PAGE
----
Taking a behind-the-scenes look at General Conference translations

Translators interpret for General Conference for The Church of Jesus Christ of Latter-day Saints. The conference is held twice a year for members of the Church. (Emile Khoury)

LDS families across the world gather together during this time of year to refocus and hear a prophet speak, while hundreds of translators and church staff frantically prepare for the 185th Annual General Conference.

General conference will be translated into 67 different languages — a more diverse variety than Google Translate. The LDS church’s cultural and linguistic diversity enables it to take on such an effort. Foreign members and returned missionaries alike congregate to Utah to volunteer their translation services during the conference season.

Jordanian Church member Emile Khoury has translated for the Church for more than 10 years. The First Presidency also asked for his help in translating “Preach My Gospel,” a missionary manual, into Arabic while he was serving his mission in London, England. Khoury said being able to translate the written talks prior to the live-broadcast is a privilege, as he gets to see the modifications the speakers make, helping him hone in on the most important details.

“It’s a very spiritual experience,” he said. “The translating booth is a special place where I get to go for a couple days every year and work with the people of Christ as proxies for our leaders and the prophet. It’s wonderful.”

Members of the translation teams meet before each session to review assignments, receive updates and join in prayer. They then divide into their respective interpretation booths. All of the translations booths have a desk, a monitor displaying the Conference Center and a panel with audio controls and headsets where workers record their translations.

Workers typically work in groups of four — one worker translates; another sits on the side in case of an interruption or to take over translating if needed; the other two translators sit outside the room, viewing the process through a glass panel, until it’s their turn to translate.

All the conference talks are pre-translated before the sessions, but voiceover translating is still not an easy task. Fijian translator Aisake Vuikadavu faces difficulties keeping his translations synthesized, capturing punch lines and staying concise in the often wordy Fijian language without losing the intended message.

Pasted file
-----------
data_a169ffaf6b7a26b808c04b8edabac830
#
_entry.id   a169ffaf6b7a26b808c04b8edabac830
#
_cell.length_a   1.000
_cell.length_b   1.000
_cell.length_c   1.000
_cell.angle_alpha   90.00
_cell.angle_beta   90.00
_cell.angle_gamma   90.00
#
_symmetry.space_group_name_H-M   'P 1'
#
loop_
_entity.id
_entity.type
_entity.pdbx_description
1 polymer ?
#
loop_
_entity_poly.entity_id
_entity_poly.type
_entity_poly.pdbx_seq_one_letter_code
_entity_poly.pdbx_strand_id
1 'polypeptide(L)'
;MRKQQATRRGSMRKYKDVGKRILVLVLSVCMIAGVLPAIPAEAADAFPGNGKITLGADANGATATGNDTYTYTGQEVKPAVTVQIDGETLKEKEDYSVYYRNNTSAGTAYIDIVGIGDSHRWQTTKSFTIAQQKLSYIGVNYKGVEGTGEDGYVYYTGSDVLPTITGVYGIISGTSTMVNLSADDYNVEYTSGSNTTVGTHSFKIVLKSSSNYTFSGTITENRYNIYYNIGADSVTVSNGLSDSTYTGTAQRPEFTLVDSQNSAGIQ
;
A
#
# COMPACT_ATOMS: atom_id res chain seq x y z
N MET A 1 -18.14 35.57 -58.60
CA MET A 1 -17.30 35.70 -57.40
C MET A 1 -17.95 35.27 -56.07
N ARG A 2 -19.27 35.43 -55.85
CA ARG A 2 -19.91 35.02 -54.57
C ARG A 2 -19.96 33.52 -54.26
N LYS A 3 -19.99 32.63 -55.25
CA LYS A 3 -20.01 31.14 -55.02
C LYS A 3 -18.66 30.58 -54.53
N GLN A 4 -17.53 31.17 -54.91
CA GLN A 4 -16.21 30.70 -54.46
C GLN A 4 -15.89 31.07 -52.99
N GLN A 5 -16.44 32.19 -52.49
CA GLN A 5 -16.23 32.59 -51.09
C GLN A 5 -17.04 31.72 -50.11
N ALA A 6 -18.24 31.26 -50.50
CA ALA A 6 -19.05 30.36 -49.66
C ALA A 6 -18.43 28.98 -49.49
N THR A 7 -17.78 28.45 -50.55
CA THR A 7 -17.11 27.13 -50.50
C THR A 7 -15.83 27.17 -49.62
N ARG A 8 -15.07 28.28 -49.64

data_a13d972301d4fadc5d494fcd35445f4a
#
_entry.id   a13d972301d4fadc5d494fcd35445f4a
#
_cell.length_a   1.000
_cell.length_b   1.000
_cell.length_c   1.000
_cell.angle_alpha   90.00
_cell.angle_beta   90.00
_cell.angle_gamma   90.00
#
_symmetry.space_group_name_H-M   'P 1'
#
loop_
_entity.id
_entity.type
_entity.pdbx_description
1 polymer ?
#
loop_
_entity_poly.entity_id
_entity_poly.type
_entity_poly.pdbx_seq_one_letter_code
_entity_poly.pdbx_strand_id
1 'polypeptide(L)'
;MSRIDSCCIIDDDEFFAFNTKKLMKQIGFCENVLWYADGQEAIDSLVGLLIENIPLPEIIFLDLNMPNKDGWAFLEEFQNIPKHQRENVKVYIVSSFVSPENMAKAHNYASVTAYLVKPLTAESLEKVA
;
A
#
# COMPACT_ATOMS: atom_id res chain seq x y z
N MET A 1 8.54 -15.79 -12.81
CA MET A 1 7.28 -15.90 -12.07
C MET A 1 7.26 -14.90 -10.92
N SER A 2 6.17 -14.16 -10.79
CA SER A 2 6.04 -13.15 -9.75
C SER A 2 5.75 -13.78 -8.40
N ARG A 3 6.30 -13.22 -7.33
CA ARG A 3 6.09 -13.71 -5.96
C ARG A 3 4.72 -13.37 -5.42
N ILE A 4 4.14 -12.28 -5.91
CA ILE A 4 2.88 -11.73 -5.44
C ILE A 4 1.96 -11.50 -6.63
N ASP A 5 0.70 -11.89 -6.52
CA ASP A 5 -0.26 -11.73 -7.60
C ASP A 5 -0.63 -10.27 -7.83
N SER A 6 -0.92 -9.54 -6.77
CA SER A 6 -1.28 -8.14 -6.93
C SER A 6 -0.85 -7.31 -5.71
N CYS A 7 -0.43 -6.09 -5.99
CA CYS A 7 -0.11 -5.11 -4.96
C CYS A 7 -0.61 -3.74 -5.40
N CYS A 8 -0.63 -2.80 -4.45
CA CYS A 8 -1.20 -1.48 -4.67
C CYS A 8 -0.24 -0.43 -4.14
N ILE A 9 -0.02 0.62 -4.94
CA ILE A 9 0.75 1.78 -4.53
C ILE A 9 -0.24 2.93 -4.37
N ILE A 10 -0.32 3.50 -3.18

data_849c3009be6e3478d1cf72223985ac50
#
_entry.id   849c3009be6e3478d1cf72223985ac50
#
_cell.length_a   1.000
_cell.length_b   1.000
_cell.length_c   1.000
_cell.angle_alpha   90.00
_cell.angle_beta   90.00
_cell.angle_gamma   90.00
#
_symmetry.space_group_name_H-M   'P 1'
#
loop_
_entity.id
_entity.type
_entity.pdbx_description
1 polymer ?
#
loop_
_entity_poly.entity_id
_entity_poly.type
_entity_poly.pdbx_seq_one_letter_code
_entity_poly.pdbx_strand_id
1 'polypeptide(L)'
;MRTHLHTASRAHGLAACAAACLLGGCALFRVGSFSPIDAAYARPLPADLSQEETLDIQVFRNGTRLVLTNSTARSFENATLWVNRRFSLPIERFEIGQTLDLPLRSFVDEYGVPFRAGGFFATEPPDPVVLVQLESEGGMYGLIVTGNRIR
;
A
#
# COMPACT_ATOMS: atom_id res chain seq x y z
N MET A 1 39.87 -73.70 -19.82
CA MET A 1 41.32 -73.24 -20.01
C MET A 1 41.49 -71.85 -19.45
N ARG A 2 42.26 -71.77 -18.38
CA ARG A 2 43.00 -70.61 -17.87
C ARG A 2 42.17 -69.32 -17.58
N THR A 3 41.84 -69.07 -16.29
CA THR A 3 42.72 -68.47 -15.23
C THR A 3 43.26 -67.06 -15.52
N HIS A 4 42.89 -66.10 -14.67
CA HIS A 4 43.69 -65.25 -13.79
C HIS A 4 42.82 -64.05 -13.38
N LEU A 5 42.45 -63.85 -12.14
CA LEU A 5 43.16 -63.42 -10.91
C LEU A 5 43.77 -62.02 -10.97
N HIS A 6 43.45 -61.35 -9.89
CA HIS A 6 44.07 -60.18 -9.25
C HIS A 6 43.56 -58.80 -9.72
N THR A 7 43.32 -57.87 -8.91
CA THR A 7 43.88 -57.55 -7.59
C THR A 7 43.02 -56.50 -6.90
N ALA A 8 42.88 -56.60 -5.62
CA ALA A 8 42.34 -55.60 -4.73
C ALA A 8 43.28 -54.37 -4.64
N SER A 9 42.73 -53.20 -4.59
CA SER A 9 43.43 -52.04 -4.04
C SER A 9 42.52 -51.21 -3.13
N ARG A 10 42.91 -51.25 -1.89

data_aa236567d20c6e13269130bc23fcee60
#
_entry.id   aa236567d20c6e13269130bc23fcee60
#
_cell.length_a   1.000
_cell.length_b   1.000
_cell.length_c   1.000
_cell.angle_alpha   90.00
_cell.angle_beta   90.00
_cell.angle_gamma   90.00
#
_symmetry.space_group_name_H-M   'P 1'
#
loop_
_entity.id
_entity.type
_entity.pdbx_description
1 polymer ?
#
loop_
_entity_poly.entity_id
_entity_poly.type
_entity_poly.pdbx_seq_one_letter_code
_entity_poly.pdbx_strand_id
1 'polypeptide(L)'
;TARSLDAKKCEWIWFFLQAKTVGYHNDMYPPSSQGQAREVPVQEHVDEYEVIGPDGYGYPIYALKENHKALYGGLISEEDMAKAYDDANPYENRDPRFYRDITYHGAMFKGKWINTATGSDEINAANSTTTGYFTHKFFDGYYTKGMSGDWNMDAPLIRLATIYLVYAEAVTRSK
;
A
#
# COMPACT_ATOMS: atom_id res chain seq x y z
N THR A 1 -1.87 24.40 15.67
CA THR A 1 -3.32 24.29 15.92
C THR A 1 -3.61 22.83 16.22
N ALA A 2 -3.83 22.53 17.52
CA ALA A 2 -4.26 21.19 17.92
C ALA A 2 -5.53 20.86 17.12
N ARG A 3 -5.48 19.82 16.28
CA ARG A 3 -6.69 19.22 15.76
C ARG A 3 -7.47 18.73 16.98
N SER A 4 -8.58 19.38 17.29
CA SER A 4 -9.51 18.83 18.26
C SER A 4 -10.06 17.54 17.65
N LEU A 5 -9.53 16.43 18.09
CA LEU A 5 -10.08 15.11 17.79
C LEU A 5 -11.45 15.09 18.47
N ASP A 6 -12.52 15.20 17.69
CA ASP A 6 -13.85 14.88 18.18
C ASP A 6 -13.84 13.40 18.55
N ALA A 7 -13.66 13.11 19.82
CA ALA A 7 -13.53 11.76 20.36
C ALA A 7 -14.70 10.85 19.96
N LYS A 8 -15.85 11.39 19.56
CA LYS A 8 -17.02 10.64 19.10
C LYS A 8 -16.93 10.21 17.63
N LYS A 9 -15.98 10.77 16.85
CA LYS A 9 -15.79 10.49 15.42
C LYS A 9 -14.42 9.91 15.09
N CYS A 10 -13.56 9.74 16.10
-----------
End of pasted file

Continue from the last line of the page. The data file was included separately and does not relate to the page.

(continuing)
“Some of the speakers speak really fast, so keeping up with them without sounding like I’m running is definitely a challenge,” Vuikadavu said. “Also, some of the speakers with deep doctrinal messages and phrases are always a major challenge. I remember translating for the late Elder Neal A. Maxwell numerous times. There were times where I really forgot to breathe while I was translating his talks.”

A number of the volunteer translators work as paid professional interpreters, but many contributors are novices or non-native speakers. First-time translator Alynne Hendricks had her first try last weekend at her first training session to orally translate the conference into Serbian. Hendricks learned Serbian as a missionary and was notably known among her former missionary companions as one of the stronger missionary speakers in her mission.

“I’m nervous and excited. It’s a huge responsibility, because we will be there speaking and translating for Apostles of the Lord,” Hendricks said. “I know these translations mean so much to the people who hear them, and all I can do is prepare as much as possible with the Spirit and then turn it over to the Lord to do more than I can myself.”

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